I haven’t had any particular insights to add to the fun around the Valukas report regarding the impressively mismanaged firm formerly known as Lehman Brothers Holdings, so I’ve been content reading other’s pieces and letting the chips fall where they may. I do admit to having a bit of sympathy for some of the former Lehman staff as they do have a point about there not being anything particularly unique to Lehman. We’re confronted with a systemic problem, not ‘a few bad apples’, to borrow a phrase often employed elsewhere. A similar report on The Goldman Sachs Group would likely yield even more fun than the 2,200 page expose on Lehman. I haven’t heard anyone explain with anything approaching clarity or coherence why Citigroup is still in business.
But having said that small caveat, obviously, the mismanagement team from Dick Fuld on down are complete nincompoops. Actually, that’s probably unfair to fools. They’re thieves, leaching off the real economy to take whatever they can get away with.
And sometimes the most fun ways of seeing that are little side-hand remarks meant to be sloughed off and forgotten after the moment has passed.
I was reading some commentary at the New York Observer from a couple weeks ago and this gem jumped out at me:
MR. FULD’S LAWYER, Patricia Hynes, has said he didn’t know about Repo 105. As for presentations about it that were emailed to his office before an executive committee meeting, she explained that he doesn’t use a computer, and isn’t able to open attachments on his BlackBerry.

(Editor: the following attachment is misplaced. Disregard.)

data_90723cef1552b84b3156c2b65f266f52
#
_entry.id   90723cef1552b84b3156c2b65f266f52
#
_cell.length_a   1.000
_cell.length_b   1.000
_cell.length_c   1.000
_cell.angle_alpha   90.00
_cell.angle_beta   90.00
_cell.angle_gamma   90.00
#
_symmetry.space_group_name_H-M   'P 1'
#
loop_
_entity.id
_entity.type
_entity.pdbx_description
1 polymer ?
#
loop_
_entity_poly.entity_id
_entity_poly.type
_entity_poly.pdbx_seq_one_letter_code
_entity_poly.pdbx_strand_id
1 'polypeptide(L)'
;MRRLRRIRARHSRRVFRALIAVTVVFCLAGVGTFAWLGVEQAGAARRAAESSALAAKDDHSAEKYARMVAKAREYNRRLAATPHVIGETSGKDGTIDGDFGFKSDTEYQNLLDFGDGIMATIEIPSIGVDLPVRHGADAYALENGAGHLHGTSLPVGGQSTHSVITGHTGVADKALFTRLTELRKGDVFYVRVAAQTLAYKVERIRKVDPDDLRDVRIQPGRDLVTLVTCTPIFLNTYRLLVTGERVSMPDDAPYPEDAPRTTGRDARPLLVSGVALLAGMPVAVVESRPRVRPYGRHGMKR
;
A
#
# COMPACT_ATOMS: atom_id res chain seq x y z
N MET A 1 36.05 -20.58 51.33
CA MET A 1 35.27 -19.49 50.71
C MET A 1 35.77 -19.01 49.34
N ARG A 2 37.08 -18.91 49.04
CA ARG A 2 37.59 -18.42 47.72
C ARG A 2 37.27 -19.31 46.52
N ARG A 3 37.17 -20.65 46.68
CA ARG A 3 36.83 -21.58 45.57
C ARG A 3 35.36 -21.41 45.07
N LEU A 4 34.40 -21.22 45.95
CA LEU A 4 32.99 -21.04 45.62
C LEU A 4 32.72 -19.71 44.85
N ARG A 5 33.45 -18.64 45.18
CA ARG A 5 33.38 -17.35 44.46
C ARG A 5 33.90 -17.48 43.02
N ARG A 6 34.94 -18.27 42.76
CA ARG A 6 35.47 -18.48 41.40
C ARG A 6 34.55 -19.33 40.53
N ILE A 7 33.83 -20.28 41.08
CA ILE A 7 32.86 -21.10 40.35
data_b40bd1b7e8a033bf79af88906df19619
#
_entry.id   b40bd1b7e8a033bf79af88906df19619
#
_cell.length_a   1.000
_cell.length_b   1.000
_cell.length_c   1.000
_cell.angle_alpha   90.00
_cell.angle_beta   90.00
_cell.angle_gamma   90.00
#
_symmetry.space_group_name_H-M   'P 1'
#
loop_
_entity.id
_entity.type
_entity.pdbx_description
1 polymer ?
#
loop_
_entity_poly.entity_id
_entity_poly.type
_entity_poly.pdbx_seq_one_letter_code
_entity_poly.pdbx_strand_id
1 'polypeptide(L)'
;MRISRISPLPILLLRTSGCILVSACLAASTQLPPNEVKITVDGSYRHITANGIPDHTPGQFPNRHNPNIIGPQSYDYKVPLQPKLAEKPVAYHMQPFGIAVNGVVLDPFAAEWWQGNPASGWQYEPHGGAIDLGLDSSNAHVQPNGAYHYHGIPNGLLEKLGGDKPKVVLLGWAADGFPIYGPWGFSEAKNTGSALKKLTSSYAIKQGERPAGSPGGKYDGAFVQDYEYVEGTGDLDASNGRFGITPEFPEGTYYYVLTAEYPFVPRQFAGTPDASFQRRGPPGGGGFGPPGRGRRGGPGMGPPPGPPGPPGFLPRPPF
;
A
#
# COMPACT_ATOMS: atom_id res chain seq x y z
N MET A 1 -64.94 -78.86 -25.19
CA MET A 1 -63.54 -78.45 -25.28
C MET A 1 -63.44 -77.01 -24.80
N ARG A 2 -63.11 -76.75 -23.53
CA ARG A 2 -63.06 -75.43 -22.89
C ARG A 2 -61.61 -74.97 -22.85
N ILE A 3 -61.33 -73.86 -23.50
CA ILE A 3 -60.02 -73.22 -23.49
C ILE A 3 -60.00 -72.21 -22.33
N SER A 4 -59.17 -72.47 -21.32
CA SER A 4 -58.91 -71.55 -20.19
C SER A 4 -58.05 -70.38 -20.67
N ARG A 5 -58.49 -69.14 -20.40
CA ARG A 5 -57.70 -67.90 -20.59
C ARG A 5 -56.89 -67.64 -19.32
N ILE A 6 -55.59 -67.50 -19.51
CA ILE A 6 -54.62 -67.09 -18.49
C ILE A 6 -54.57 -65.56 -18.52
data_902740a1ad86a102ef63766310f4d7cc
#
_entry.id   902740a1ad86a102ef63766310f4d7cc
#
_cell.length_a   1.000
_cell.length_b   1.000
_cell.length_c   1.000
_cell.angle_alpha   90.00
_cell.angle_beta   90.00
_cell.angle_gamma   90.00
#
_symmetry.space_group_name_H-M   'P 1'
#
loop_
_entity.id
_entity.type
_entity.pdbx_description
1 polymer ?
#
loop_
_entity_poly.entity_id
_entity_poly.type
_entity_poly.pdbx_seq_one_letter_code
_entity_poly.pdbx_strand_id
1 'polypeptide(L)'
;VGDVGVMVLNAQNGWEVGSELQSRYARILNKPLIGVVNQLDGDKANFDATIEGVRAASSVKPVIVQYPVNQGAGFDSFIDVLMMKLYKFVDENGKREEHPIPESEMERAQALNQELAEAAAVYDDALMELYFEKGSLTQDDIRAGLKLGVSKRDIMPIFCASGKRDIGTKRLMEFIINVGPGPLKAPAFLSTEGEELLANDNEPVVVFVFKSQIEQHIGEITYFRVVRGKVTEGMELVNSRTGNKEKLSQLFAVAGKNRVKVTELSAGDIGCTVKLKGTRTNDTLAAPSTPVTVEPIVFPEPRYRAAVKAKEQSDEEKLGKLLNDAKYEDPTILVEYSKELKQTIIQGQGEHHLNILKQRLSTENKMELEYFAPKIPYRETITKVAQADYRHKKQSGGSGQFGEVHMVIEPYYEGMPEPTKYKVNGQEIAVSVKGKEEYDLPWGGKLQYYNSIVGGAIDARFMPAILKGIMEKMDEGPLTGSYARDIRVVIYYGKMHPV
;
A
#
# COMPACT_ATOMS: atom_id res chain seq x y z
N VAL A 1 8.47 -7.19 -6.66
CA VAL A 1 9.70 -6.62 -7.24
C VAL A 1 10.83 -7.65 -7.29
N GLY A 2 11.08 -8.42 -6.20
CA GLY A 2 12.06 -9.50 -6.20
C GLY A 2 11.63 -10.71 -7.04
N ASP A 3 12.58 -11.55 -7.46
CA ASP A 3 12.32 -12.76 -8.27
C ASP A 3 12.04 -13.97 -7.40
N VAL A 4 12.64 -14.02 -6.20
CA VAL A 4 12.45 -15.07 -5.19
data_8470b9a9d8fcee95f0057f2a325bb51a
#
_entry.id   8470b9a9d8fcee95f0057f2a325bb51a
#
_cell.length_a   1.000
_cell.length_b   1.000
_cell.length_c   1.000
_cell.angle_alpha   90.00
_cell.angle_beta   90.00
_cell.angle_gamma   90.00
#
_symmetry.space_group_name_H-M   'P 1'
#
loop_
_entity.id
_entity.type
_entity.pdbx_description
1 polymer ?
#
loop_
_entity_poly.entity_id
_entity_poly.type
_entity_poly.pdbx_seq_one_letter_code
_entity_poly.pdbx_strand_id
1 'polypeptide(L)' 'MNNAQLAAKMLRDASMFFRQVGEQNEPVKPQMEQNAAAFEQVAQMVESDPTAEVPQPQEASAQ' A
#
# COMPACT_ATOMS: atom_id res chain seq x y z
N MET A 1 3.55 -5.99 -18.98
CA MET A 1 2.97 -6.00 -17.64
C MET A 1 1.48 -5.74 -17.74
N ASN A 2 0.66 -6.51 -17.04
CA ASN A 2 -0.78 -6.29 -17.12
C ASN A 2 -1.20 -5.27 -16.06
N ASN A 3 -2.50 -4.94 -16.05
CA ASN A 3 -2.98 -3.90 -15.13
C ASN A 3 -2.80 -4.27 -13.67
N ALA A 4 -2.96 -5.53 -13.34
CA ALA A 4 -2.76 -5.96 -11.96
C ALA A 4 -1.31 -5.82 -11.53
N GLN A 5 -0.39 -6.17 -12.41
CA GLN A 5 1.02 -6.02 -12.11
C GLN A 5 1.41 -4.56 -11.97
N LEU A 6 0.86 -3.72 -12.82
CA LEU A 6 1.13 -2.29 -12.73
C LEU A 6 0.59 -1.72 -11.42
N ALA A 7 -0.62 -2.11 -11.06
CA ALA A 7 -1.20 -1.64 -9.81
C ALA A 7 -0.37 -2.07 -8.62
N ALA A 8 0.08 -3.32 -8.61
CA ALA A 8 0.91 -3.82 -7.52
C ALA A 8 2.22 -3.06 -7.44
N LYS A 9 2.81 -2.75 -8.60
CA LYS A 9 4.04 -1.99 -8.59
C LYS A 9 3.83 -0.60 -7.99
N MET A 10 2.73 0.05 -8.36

Now, Repo 105 is the big accounting frou-frou garnering the headlines. It’s the classic tension between ‘everybody’s doing it’ and, well, um, being purposefully deceptive and misleading in statements made by a business that chose to incorporate as a public company to gain the benefits of limited liability rather than being, say, a private partnership where liability is not limited.
But I’m really fascinated by something else. In case your eyes don’t capture the same information mine do, let me highlight a snippet:
MR. FULD…doesn’t use a computer
That is funny. Gut-bustingly, laugh-til-you-cry hilarious. Now I don’t pretend to know that much about computing. Some of my family members are into higher level math and computer science so I know what I don’t know; mostly I hope just to follow the basic terms, like bioinformatics or neural networks or differential equations. I’m not expecting Dick Fuld here to be literally programming in-house databases or custom application software.
But using a computer?
The (former) head of a (former) global financial services firm doesn’t (didn’t) even use a computer?
Good Lord, I hope that’s not just jibberish from the lawyer trying to work in some wiggle room. I hope that’s the honest truth. I can’t think of much better perspective into the chasm between the rich and the rest of us, between the Best and the Brightest and the ill-informed and under-educated, than something like that.
Here I was thinking that addressing issues like the digital divide and computer literacy was about trying to educate our poorer citizens regarding a key tool of 21st century globalization.
Apparently, you can make enormous sums of money without even using a computer.
You can read these words all over again at Daily Kos.